Financial Trouble how to Raise Cash Quickly

In 1979, my husband was history with the slamming of the front door, but the already past due mortgage wasn’t. At the time, I had two young children, no job, our credit was non-existent, and there was no one who could help me out. Somewhere in that character defining moment, I remembered my grandmother’s own courage inspiring adage, “There are no sacred cows. In tough times, all you need is your WIT.”

WIT in Grandma Daisy’s survival dictionary, was a depression era shorthand for “Whatever It Takes.” In the month’s that followed, it took selling my wedding ring, my other jewelry, most of my furniture, pawning my sewing machine, and living on fish sticks and macaroni and cheese – just to make that monthly house payment. I survived tough times and so can anyone who keeps their wits about them!

In 2008, with skyrocketing gas prices, the decline of the U.S. dollar, ever-increasing basic grocery outlays, a mortgage crisis, and jobs fleeing our country – more and more everyday, Americans are finding themselves with similar temporary financial emergencies. It’s just as important today, to understand the many options of doing “whatever it takes” to get yourself out of a temporary financial disaster. Here is one beginning foundation for raising cash quickly that you may not have considered:

Simplify your life for fast cash – by merely looking around your home for unnecessary “sacred cows.”

First, collections of anything definitely qualify for this method of raising quick cash. Think about it, do you really need two hundred DVDs, CDs or any other collectible item? Reflect in the context of a collection vs. a roof over your head, or being afraid to answer the phone due to credit collectors vs. further trashing your credit. Passionate collections can be reproduced or replaced afterwards, in better times. Other items that fall in this category are electronic games and electronic devices.

Proven avenues for rapid unloading some collectibles and small electronics is to sell them at pawn shops; buy, sell, and swap shops; or to dealers who advertise “items wanted”. These methods will not get you the best price, but will get you instant cash. More time consuming and less reliable ways to unload them, is to put them on Ebay, Craig’s List or in consignment shops. These methods will take longer. On the other hand, the fastest and most price effective way is to sell them yourself, at either a yard sale or at a local flea market.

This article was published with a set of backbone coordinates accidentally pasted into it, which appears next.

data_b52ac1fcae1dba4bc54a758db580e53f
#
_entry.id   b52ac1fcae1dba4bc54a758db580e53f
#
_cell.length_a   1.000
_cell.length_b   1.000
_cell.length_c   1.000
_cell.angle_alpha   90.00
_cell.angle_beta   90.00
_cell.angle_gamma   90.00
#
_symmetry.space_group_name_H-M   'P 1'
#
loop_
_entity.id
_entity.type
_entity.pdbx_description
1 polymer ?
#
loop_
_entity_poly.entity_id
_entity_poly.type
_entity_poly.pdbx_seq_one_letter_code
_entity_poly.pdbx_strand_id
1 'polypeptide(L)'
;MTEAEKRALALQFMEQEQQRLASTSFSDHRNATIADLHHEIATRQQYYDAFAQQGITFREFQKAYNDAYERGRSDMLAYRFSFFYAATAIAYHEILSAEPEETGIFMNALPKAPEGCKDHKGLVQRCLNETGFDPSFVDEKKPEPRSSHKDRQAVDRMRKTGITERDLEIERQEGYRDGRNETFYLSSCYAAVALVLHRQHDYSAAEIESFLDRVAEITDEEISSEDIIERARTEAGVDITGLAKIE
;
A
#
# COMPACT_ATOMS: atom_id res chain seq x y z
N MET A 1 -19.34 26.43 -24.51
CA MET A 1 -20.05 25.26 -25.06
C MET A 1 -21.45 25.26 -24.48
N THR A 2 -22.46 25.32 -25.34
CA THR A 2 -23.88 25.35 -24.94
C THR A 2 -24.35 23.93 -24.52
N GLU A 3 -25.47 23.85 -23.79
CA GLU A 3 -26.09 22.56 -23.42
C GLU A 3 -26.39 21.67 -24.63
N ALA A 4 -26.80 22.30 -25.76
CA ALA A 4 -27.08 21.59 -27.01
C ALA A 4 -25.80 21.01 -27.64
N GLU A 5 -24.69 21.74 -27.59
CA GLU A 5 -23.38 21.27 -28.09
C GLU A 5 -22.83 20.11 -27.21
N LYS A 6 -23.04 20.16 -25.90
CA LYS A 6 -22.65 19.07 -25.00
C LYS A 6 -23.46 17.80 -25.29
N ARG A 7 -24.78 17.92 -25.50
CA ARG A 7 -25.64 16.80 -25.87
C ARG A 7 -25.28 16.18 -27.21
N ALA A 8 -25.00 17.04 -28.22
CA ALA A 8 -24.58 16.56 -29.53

Next, simplify further by stripping your home down to basics. Get rid of anything you do not use, do not need, does not have sentimental value, or can be easily replaced. Price everything to sell, don’t be bogged down by over-pricing solely based on what you paid for the item in the first place. Having many items bargain priced to sell vs. pricing at what you’ve seen at other such sales, will net you the results you need. In determining your asking price, think about overall volume vs. price of all the items you’ve selected to sell.

It is also important to know what sells and understand who buys. Historically, guy stuff sells and men will fork over money much easier than women, who would rather spend more at big box discount stores, than buy used. Useful, everyday items can also be cash treasure troves in hasty cash accumulation.

Another proven method for speedy unloading household goods, is to have the mother-of-all yard sales (if you have a good location) or haul everything to the local flea market. Another method is to simply send them to a local auction house. This method could take longer and you need to remember it will cost you in both auction fees and taxes.

Finally, if your financial situation is serious and you need a lot fast cash, earnestly consider a quick sale of large ticket items, such as a boat, or an extra car, an ATV, golf cart, riding mower, or extra TVs, sound systems and the like. Most Americans have far too many of such possessions and while they make life more enjoyable, they are expendable. It’s a whole lot less embarrassing to not own such items, than to risk losing your home, have your car repossessed, or be hounded by credit collectors. In the end, you may discover as I did, that starting with a clean slate and living debt free has its own rewards.